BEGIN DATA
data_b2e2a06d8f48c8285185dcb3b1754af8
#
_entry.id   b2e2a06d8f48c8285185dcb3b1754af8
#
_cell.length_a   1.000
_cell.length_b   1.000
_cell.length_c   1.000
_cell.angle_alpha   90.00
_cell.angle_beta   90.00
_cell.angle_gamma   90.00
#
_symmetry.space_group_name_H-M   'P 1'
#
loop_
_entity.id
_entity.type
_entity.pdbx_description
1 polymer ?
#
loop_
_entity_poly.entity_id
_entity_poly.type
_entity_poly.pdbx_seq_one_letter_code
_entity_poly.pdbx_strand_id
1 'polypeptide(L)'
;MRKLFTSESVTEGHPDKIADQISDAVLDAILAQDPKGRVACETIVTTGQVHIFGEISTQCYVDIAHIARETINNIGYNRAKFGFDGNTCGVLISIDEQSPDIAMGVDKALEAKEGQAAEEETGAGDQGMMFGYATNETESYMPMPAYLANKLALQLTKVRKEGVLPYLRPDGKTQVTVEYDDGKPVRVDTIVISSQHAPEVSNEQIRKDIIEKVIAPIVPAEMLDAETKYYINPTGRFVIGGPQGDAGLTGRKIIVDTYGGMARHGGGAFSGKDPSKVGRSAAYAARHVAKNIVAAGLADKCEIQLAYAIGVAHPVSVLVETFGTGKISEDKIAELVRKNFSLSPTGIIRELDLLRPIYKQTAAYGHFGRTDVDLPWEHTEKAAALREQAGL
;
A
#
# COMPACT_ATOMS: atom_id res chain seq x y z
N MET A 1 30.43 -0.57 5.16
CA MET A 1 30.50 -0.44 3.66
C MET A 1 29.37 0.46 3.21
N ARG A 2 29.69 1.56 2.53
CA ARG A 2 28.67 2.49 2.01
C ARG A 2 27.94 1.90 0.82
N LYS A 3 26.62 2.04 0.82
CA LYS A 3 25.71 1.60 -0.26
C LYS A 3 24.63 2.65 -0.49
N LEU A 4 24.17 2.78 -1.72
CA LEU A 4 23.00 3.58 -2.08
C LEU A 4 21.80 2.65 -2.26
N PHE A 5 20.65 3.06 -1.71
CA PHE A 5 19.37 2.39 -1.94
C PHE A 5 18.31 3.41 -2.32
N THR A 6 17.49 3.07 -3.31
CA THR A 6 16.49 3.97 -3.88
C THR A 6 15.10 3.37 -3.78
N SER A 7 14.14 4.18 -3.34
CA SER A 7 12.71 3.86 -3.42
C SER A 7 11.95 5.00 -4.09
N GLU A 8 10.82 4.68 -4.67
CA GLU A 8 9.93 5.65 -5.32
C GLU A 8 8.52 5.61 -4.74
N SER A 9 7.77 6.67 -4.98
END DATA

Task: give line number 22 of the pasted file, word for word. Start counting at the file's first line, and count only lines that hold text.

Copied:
_entity_poly.type